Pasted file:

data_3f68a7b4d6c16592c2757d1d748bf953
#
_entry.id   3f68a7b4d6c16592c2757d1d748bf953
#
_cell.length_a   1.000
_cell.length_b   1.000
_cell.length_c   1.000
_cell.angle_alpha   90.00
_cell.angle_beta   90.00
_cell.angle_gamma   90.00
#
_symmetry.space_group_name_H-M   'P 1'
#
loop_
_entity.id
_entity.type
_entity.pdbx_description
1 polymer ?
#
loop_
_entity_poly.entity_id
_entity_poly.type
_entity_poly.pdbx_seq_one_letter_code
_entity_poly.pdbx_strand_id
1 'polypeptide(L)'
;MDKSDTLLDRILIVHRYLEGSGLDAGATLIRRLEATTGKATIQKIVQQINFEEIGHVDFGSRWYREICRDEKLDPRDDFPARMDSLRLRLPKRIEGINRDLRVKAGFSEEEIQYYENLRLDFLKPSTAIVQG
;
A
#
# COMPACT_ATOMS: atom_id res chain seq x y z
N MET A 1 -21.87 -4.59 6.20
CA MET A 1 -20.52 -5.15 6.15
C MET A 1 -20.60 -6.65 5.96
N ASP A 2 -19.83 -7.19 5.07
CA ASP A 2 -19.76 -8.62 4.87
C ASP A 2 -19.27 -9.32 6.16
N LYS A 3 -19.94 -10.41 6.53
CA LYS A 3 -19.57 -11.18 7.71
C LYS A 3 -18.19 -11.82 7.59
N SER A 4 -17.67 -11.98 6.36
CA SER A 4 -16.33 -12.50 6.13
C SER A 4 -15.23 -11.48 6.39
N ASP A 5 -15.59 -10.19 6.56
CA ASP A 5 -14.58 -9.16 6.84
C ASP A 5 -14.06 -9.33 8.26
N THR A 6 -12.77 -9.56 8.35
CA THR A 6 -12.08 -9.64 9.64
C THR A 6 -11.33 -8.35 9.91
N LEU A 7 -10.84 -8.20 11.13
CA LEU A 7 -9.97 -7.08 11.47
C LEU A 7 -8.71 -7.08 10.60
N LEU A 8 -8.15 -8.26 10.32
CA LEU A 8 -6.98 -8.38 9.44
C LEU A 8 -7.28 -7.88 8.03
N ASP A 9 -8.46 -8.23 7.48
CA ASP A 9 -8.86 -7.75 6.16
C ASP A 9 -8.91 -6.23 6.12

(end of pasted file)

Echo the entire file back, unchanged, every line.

data_3f68a7b4d6c16592c2757d1d748bf953
#
_entry.id   3f68a7b4d6c16592c2757d1d748bf953
#
_cell.length_a   1.000
_cell.length_b   1.000
_cell.length_c   1.000
_cell.angle_alpha   90.00
_cell.angle_beta   90.00
_cell.angle_gamma   90.00
#
_symmetry.space_group_name_H-M   'P 1'
#
loop_
_entity.id
_entity.type
_entity.pdbx_description
1 polymer ?
#
loop_
_entity_poly.entity_id
_entity_poly.type
_entity_poly.pdbx_seq_one_letter_code
_entity_poly.pdbx_strand_id
1 'polypeptide(L)'
;MDKSDTLLDRILIVHRYLEGSGLDAGATLIRRLEATTGKATIQKIVQQINFEEIGHVDFGSRWYREICRDEKLDPRDDFPARMDSLRLRLPKRIEGINRDLRVKAGFSEEEIQYYENLRLDFLKPSTAIVQG
;
A
#
# COMPACT_ATOMS: atom_id res chain seq x y z
N MET A 1 -21.87 -4.59 6.20
CA MET A 1 -20.52 -5.15 6.15
C MET A 1 -20.60 -6.65 5.96
N ASP A 2 -19.83 -7.19 5.07
CA ASP A 2 -19.76 -8.62 4.87
C ASP A 2 -19.27 -9.32 6.16
N LYS A 3 -19.94 -10.41 6.53
CA LYS A 3 -19.57 -11.18 7.71
C LYS A 3 -18.19 -11.82 7.59
N SER A 4 -17.67 -11.98 6.36
CA SER A 4 -16.33 -12.50 6.13
C SER A 4 -15.23 -11.48 6.39
N ASP A 5 -15.59 -10.19 6.56
CA ASP A 5 -14.58 -9.16 6.84
C ASP A 5 -14.06 -9.33 8.26
N THR A 6 -12.77 -9.56 8.35
CA THR A 6 -12.08 -9.64 9.64
C THR A 6 -11.33 -8.35 9.91
N LEU A 7 -10.84 -8.20 11.13
CA LEU A 7 -9.97 -7.08 11.47
C LEU A 7 -8.71 -7.08 10.60
N LEU A 8 -8.15 -8.26 10.32
CA LEU A 8 -6.98 -8.38 9.44
C LEU A 8 -7.28 -7.88 8.03
N ASP A 9 -8.46 -8.23 7.48
CA ASP A 9 -8.86 -7.75 6.16
C ASP A 9 -8.91 -6.23 6.12